Arrington's 'Showcase' Ended Early by Injury
Wednesday, October 25, 2006
IRVING, Tex. -- New York Giants players and coaches whooped and hollered as they jogged up the tunnel leading from the field to the visitor's locker room at Texas Stadium late Monday night. They had just beaten the Dallas Cowboys to reclaim first place in the NFC East and make their early-season struggles a fading memory, and it was time to celebrate and then hurriedly dress and pack for the late-night flight home.
But their glee was tempered by the sight that greeted them as the door swung open to the cramped locker room. There stood linebacker LaVar Arrington, already dressed in blue sweat clothes and perched on crutches alongside a row of lockers. He did his best not to be downcast, smiling as teammates came by to pat him on the shoulder or offer words of encouragement.
The other members of the Giants knew that Arrington was hurting, emotionally and physically, after having his first season with the team ended with a torn left Achilles' tendon on a second-quarter running play.
"That's the one thing that's sad," Giants Coach Tom Coughlin said soon after the game. "That's a sad moment for a guy who's really been improving week in and week out and made an impact" on Monday.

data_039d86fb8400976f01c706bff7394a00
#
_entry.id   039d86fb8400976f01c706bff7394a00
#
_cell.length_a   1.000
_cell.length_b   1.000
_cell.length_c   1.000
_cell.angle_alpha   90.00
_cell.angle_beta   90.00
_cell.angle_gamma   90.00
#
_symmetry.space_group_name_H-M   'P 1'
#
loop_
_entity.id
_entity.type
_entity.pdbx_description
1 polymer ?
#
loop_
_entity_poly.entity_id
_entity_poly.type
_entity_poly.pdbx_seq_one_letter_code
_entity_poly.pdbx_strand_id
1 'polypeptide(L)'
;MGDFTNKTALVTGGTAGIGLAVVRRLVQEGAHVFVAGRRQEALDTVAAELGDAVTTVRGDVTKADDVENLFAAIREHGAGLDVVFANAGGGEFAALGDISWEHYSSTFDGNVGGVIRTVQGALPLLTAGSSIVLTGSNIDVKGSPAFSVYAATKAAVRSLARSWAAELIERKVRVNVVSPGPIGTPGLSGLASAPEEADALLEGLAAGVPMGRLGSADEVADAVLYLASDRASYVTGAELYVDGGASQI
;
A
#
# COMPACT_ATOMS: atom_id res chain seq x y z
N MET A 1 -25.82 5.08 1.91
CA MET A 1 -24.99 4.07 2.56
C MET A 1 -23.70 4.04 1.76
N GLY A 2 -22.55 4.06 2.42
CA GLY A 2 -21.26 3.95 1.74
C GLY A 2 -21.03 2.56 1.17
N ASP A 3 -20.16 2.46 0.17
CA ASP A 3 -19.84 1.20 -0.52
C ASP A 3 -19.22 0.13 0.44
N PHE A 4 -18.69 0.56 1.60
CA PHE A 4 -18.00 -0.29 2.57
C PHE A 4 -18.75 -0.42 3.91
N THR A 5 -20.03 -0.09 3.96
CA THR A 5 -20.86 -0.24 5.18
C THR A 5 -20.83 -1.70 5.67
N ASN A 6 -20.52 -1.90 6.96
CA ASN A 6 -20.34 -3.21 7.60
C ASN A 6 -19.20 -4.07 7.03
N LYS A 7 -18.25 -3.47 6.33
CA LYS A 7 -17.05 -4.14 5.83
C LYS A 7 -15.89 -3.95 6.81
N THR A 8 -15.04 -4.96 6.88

Arrington said he will undergo surgery and faces about six months of rehabilitation.
"I knew where I came from and where I was headed," he said. "For it to end like this, it hurts. But I have to stay positive. We have a good team. We have good chemistry here. Good things can happen. . . . I knew this was a game I was going to shine, my showcase. God doesn't want me to shine that much, I guess. I've just got to wait a little longer."
Arrington's progress had been slow since he signed with the Giants after buying out the remainder of his contract with the Washington Redskins in the offseason to become a free agent. But he had two eye-catching plays Monday, sacking Cowboys quarterback Drew Bledsoe for a safety and deflecting a pass that might have resulted in a Dallas touchdown if it had gotten past him.
"I knew it was coming," Arrington said as he stood in the locker room after the game. "I knew it. I just knew how I felt and how I was getting more comfortable with everything. I knew this would be a showcase game for me. But everything happens for a reason. I firmly believe that."
Arrington said he initially thought a player had plowed into the back of his leg when he felt a pop there. But no one had, and Arrington soon realized that the injury was serious.
He was plagued by knee problems in the latter stages of his Redskins tenure, and said another knee injury might have forced him to consider retirement. But the Giants' doctor told him Monday that this is an injury from which he can make a complete comeback, Arrington said, and he indicated he plans to resume his career.
"I'll beat it," Arrington said. "I won't let it beat me. . . . I'm a positive guy. I'm not going to be sad. Things happen, and they happen for a reason. It could have been worse. It could have been [a torn knee ligament]. I could have torn up both knees. They assured me it's an injury you can come back from. . . . Unfortunately, it happened. I have to be a man and deal with it."